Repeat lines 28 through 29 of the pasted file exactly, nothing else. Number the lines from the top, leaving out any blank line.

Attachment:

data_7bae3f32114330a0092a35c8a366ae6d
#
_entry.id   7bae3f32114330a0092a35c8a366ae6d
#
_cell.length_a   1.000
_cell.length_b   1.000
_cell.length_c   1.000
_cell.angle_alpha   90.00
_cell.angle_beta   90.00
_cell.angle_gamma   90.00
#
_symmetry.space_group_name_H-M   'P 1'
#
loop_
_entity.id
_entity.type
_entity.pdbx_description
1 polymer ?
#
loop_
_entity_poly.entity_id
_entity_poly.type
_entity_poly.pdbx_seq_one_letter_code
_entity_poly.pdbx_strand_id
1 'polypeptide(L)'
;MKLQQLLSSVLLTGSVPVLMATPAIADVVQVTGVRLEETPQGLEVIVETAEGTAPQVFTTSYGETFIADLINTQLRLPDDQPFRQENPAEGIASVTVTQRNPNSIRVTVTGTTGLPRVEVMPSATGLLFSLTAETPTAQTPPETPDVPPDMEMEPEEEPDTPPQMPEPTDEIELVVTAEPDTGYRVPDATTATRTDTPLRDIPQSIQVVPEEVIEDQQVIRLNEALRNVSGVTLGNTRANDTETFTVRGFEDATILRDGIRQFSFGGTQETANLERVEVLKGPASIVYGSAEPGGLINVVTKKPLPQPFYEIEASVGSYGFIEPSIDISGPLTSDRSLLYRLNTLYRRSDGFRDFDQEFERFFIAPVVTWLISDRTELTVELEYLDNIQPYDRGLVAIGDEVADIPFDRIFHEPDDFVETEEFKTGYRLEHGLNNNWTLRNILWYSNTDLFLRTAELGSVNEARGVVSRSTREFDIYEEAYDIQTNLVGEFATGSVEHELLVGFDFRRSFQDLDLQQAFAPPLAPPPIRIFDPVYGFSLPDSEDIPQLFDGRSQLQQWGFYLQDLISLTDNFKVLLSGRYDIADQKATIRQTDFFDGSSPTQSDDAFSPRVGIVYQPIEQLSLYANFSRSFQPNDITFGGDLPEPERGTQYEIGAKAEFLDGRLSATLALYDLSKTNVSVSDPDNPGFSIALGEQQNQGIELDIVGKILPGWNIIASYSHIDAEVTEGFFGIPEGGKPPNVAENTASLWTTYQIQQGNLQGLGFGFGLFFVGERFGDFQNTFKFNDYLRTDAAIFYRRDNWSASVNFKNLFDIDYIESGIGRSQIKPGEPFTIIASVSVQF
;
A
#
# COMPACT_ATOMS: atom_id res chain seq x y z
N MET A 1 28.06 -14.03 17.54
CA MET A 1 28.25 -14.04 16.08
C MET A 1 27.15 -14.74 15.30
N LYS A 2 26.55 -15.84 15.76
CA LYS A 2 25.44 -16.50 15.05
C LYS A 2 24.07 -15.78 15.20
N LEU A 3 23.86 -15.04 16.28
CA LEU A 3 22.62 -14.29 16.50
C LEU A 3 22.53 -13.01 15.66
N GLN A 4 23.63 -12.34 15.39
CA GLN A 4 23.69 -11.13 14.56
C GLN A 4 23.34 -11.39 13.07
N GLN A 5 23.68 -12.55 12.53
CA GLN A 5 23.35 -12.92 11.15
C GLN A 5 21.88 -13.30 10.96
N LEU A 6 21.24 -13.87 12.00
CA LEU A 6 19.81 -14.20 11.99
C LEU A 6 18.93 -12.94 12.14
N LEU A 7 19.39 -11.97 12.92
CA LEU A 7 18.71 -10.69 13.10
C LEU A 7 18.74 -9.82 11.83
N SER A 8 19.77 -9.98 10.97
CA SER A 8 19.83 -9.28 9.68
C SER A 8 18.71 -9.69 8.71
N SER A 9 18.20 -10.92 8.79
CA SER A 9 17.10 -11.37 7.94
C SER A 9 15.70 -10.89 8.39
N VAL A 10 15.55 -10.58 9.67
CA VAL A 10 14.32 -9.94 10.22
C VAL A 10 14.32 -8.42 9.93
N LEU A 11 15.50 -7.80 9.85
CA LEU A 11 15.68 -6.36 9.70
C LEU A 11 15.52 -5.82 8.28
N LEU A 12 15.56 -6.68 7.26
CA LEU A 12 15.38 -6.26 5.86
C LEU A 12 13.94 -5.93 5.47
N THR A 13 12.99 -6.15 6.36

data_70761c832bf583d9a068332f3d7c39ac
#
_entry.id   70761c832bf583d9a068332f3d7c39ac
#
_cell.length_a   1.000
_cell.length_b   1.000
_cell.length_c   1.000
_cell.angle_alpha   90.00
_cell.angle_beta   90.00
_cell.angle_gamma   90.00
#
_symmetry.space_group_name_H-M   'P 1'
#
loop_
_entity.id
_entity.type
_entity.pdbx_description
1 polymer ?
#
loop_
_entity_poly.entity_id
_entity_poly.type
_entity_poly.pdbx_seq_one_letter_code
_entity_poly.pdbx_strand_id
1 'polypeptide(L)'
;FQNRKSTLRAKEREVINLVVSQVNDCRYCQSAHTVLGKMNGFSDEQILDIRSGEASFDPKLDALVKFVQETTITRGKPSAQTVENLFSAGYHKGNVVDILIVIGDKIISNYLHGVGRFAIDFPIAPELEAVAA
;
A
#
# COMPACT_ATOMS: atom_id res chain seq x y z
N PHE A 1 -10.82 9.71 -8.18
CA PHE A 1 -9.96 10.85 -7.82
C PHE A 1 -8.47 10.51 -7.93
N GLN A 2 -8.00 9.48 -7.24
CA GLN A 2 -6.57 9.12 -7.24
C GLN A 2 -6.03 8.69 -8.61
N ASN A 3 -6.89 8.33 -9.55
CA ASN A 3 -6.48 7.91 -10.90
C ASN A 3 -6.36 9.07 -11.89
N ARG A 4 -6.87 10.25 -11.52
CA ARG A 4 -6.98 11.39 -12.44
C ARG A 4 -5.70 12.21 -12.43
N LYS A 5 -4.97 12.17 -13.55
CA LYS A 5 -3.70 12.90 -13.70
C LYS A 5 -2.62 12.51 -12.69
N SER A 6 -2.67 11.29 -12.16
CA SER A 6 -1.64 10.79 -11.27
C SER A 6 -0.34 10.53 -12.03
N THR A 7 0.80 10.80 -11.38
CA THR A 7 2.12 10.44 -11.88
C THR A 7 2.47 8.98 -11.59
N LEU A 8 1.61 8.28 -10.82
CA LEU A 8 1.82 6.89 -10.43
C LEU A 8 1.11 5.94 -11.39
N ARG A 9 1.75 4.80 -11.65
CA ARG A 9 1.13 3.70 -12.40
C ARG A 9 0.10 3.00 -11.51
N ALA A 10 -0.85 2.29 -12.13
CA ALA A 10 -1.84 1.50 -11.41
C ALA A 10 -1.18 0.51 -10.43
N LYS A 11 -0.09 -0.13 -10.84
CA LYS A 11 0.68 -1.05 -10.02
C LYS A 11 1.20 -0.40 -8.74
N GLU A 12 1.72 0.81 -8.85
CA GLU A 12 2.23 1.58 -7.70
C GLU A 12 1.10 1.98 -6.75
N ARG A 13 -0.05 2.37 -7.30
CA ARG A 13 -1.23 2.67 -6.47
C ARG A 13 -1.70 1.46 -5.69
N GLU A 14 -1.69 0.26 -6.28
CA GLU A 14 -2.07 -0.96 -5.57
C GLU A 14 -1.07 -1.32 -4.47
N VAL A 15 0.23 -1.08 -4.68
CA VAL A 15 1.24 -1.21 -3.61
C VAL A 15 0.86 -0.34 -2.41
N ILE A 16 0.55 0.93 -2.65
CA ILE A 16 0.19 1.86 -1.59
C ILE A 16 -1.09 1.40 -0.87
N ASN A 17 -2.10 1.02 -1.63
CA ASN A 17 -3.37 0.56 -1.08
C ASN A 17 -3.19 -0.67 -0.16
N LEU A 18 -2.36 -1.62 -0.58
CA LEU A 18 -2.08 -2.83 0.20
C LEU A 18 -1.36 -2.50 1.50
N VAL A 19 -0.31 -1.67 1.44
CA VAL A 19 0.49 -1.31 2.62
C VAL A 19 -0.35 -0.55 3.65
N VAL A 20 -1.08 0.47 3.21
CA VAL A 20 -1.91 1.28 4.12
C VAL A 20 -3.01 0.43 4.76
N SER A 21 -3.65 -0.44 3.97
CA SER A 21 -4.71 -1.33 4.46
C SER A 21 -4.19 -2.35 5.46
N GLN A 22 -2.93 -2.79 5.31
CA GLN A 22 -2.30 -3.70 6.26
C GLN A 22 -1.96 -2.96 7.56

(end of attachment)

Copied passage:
A
#